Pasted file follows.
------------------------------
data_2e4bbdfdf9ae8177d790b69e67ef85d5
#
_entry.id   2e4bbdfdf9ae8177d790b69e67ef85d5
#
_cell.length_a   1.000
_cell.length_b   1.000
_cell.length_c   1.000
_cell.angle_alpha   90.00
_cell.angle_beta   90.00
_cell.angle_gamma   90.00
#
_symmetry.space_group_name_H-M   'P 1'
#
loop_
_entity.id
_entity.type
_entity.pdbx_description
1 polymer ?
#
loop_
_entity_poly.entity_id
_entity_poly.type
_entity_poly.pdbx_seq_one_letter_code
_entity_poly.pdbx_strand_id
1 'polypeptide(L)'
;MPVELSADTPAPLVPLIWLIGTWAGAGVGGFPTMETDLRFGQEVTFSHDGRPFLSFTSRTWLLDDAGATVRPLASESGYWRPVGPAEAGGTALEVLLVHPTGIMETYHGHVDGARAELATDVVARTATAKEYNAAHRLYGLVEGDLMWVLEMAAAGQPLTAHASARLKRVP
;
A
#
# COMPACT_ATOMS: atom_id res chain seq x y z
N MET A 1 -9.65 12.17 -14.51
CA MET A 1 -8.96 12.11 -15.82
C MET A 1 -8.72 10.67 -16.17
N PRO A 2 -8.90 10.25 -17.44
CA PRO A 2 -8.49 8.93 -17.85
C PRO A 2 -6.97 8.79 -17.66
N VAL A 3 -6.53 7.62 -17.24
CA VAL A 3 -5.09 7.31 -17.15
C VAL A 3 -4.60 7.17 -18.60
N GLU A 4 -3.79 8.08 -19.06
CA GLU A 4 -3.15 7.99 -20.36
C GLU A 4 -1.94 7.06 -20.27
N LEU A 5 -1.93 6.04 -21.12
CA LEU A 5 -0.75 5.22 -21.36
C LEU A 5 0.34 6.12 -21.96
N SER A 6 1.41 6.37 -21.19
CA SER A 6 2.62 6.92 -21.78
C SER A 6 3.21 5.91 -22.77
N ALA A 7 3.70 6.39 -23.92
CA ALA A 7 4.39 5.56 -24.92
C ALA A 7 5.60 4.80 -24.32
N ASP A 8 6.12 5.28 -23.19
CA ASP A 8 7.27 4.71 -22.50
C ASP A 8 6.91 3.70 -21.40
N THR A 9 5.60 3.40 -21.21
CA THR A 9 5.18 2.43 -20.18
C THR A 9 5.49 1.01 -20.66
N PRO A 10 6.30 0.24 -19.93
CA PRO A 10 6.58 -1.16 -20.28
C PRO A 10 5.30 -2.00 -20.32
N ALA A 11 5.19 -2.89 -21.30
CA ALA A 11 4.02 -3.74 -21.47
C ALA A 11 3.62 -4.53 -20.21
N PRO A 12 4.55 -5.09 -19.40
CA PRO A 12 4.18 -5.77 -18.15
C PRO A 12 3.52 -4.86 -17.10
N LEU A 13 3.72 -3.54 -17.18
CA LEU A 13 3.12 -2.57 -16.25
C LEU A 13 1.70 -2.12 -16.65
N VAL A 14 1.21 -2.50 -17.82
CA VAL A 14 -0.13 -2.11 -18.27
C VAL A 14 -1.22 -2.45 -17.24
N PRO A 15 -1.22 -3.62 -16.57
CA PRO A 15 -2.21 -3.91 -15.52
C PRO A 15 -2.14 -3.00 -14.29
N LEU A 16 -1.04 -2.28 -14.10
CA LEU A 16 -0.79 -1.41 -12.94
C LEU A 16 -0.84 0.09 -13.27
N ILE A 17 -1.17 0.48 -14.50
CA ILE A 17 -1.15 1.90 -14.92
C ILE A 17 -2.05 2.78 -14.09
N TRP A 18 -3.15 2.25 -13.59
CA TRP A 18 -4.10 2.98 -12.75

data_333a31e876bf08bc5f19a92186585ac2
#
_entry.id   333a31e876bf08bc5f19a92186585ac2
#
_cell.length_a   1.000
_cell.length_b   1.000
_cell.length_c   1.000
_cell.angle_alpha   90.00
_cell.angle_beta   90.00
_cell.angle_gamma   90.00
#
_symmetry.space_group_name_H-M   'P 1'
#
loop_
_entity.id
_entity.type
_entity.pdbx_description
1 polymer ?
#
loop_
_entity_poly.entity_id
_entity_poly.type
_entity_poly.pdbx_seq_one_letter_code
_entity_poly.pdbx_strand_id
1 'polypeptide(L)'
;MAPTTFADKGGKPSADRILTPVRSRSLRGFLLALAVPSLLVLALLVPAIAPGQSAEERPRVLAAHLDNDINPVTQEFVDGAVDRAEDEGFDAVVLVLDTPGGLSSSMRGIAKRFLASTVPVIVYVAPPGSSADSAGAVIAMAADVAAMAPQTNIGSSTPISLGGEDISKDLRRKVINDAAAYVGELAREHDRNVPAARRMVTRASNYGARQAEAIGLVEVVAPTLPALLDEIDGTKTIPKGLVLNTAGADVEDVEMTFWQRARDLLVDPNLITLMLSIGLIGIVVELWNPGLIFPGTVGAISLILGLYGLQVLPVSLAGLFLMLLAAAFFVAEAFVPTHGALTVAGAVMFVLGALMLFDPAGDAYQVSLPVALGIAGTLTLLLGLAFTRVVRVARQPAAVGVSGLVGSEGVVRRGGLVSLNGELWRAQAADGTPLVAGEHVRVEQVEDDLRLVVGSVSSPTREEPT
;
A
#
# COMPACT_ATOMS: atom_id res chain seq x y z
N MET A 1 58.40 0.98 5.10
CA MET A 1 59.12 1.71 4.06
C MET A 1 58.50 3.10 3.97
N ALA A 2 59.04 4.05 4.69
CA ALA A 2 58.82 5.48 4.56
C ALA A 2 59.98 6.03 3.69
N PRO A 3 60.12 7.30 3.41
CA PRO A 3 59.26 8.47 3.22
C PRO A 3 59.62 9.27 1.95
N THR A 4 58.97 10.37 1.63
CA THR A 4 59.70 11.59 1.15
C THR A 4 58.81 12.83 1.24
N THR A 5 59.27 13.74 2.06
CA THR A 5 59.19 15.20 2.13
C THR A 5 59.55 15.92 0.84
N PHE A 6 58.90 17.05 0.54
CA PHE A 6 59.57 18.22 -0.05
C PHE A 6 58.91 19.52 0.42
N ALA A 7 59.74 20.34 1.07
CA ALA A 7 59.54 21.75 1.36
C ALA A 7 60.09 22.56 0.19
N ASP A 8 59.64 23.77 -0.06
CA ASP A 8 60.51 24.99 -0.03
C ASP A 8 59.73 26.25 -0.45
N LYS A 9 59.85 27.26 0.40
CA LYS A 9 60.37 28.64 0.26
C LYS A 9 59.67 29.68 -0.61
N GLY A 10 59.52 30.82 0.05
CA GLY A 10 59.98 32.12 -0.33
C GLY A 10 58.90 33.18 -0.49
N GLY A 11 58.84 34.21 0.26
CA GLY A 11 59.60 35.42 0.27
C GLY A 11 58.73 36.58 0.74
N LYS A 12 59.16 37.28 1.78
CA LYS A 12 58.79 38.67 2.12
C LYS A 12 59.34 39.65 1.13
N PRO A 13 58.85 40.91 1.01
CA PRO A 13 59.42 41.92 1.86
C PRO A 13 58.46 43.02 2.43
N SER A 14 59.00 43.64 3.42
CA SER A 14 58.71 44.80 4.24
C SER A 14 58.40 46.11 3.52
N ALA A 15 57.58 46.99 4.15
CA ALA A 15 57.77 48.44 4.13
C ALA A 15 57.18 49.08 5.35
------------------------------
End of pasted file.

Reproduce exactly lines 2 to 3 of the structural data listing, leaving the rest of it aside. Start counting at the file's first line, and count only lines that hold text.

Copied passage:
#
_entry.id   2e4bbdfdf9ae8177d790b69e67ef85d5